and began taking pictures. Very much functional Finnish design.
(I should add there is cleaning staff working a few hours midday,
but other than them, all you see is other guests.)
we were in Finland, the tech-savvy, most-wired nation on the planet.
Here, like everywhere else, people walk about, cell phone clamped to
ear, but hereas we watched a skateboarder on Bulevardi in downtown
Helsinki kickflipping his board to a perfect foot plant and not interrupting
his cell conversation modern telephony took on a special meaning.
For the vitality and easy-going confidence of Finns we saw seemed to
reflect national prosperity and pride. A lowfor Europe--unemployment
rate bolstered by the global success of a native timber products company,
sometime manufacturer of rubber boots for loggers, but now telecommunication
colossus, Nokia, headquartered in nearby Espoo, which has deployed some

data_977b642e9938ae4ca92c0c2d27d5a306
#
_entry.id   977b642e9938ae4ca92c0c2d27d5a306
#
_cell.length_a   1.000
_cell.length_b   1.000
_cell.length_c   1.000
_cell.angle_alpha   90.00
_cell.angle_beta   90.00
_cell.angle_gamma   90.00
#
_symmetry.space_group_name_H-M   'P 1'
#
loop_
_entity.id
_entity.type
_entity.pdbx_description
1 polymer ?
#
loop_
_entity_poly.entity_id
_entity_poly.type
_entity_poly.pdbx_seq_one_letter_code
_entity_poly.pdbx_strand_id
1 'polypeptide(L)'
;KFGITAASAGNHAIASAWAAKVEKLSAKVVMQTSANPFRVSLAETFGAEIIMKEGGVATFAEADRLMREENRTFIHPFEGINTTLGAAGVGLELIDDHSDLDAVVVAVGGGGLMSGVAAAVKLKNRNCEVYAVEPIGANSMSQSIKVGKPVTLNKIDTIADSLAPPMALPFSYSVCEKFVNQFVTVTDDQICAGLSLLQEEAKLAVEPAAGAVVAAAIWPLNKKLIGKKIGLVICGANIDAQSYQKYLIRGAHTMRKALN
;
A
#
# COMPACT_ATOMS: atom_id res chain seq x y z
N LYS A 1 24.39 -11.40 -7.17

two billion cell phones across the planet.
we weren't in Finland for technology. We went to drink in the
design genius of the place. Architecture as in Aalto and Saarinen.
Fabrics from Marimekko. Ceramics from Arabia. Bent-wood furniture
designed by Aalto and manufactured and sold by Artek, as in this
showroom on the Esplanadi, the park "spine" that runs
from the central core down to one of Helsinki's many harbors.
Geographically, Finland is not isolated, but sits in the world
landscape at a northern bridge between East and West.
culturally the Finns must benefit from past geopolitical confluence,
they've also suffered as the summer seasonal site for many past wars
between the Kingdom of Sweden and Tsarist Russia. Their independence
only dates from 1917 and post-1989, the Finns are finally out of the